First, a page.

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BECOMING BELAFONTE

BLACK ARTIST, PUBLIC RADICAL

So engaging that readers will crave a sequel: Belafonte since the ’70s?

The rise of the once-popular singer and actor (b. 1927) who used his celebrity and suasion to aid liberal causes.

Few books have a more accurate title and subtitle than this one. Smith (American Studies/Univ. of Massachusetts, Boston; Visions of Belonging: Family Stories, Popular Culture, and Postwar Democracy, 1940-1960, 2004, etc.) focuses sharply on Belafonte’s background: his boyhood in Harlem, early departure from high school, stint in the segregated U.S. Navy, experiences with Jim Crow (which outraged him) and eventual decision to become an actor in New York. Smith periodically reminds us of Belafonte’s friendship with singer/actor/political activist Paul Robeson, who served as mentor for the young man and whom Belafonte continues to credit. The author also shows how Belafonte, discouraged that there were so few acting opportunities for black performers, moved toward music, a career for which he’d had no formal training or real experience. But he had talent. He had colleagues and mentors ranging from Charlie Parker to folksingers of the 1940s and ’50s: Lead Belly, Josh White, Pete Seeger and others. As Smith points out repeatedly, Belafonte also had an electrifying stage presence and a steamy sexuality that soon rocketed him into popularity. He devoted himself to human rights causes throughout his career, using his celebrity and evincing no fear that he would hurt himself financially. He became an intimate of Martin Luther King Jr. and used his unusual (for the time) access to TV and movies to promote his agenda. Smith gives us plenty of detail about his movies (the good, bad and ugly), his recordings, his relationships with women, and his battles with the ugly racial status quo in 1950s and ’60s America.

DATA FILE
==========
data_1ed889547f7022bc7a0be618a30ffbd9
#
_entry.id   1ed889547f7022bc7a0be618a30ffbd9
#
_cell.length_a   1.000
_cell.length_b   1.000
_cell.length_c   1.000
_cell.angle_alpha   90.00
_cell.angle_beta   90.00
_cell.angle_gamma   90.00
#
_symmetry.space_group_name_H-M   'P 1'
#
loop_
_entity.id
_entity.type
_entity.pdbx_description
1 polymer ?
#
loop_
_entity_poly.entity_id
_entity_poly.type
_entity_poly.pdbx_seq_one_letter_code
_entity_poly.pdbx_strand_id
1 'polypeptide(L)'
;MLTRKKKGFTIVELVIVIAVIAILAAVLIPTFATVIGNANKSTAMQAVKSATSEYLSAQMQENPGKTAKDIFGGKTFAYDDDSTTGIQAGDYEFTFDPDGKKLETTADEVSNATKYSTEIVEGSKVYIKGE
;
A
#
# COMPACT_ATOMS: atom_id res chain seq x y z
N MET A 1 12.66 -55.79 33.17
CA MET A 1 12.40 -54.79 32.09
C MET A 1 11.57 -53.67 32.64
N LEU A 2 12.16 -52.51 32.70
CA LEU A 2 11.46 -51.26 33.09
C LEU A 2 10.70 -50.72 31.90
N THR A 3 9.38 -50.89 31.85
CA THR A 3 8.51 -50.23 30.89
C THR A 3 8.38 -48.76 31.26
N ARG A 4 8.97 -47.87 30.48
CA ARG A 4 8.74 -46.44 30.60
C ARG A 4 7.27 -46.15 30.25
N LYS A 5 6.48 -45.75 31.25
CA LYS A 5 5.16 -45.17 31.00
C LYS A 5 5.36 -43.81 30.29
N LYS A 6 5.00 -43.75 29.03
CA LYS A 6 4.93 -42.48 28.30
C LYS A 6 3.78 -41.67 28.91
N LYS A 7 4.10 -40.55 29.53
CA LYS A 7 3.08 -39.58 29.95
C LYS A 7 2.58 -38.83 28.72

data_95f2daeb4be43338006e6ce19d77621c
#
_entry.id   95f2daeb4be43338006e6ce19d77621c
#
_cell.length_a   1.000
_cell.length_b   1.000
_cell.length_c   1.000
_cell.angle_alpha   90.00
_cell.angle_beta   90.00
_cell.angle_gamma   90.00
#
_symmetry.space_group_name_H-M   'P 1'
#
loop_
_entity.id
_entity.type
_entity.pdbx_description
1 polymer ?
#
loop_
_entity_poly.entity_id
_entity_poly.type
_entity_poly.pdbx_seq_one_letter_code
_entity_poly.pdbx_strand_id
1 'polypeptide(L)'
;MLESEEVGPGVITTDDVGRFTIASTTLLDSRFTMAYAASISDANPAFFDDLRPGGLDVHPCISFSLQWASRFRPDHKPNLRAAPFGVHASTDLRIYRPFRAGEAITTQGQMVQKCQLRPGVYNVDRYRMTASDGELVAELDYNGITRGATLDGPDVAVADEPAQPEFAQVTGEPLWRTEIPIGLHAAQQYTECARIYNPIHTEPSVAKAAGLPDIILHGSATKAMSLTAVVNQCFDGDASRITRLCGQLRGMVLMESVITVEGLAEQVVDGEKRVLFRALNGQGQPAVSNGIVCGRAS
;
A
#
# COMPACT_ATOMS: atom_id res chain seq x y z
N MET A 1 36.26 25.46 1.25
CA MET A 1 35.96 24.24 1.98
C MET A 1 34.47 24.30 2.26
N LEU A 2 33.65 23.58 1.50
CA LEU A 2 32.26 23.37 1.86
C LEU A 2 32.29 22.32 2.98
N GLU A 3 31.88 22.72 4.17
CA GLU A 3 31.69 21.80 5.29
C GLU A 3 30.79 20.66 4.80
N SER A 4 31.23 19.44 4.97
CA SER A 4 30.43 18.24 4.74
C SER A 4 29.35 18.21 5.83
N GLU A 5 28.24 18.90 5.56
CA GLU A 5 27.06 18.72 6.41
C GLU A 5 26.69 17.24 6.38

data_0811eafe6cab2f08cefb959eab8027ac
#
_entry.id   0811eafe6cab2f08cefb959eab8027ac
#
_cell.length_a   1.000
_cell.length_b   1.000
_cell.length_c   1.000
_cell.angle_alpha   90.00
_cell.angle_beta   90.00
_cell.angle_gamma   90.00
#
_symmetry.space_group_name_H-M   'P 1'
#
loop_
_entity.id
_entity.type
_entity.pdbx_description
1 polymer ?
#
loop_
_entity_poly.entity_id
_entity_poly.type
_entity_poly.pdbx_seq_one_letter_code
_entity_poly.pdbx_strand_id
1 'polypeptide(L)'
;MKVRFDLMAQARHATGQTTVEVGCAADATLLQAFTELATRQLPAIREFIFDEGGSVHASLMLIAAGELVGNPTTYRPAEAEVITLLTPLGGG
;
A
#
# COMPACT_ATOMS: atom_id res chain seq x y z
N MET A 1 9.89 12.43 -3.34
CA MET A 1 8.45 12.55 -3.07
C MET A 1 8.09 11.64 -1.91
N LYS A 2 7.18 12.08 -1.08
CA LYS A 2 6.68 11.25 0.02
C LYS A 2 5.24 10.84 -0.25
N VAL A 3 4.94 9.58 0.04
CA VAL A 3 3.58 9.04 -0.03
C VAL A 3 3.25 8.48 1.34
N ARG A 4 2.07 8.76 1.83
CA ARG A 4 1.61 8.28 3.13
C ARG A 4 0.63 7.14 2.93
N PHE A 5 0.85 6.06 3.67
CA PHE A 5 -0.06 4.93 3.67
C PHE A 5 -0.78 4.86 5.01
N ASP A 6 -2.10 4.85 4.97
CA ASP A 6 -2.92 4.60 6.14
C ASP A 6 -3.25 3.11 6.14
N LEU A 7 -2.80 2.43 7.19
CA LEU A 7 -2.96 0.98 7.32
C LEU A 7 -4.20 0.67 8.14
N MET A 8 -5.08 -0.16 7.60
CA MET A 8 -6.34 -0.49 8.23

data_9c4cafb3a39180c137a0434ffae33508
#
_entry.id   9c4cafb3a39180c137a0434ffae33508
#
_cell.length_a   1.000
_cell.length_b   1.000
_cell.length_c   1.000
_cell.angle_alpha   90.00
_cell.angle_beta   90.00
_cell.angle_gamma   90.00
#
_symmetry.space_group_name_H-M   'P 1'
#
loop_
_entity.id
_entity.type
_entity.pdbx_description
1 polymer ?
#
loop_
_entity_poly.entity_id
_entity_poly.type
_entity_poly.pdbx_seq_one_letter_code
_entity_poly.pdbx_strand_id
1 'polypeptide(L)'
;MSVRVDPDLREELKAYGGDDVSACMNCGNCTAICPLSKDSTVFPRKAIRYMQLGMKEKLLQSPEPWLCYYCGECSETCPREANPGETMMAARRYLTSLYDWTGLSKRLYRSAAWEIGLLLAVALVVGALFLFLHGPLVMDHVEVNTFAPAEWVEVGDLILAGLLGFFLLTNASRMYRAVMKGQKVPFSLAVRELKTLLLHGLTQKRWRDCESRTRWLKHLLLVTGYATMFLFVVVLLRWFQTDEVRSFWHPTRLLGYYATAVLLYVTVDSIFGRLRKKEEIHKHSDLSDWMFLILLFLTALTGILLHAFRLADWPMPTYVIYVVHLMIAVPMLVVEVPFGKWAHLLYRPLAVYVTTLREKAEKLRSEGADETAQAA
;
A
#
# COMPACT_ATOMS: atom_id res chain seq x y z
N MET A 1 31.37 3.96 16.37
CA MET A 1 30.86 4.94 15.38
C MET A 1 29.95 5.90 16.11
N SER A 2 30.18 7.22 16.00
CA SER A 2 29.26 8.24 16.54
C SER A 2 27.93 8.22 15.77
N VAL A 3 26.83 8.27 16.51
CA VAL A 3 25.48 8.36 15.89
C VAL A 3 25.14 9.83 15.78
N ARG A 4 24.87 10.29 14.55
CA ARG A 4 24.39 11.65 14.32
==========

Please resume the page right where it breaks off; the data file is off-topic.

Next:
So engaging that readers will crave a sequel: Belafonte since the ’70s?

Pub Date: Sept. 15, 2014

ISBN: 978-0-292-72914-8

Page Count: 320

Publisher: Univ. of Texas

Review Posted Online: June 30, 2014

Kirkus Reviews Issue: July 15, 2014

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KILLERS OF THE FLOWER MOON

THE OSAGE MURDERS AND THE BIRTH OF THE FBI

Dogged original research and superb narrative skills come together in this gripping account of pitiless evil.

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Greed, depravity, and serial murder in 1920s Oklahoma.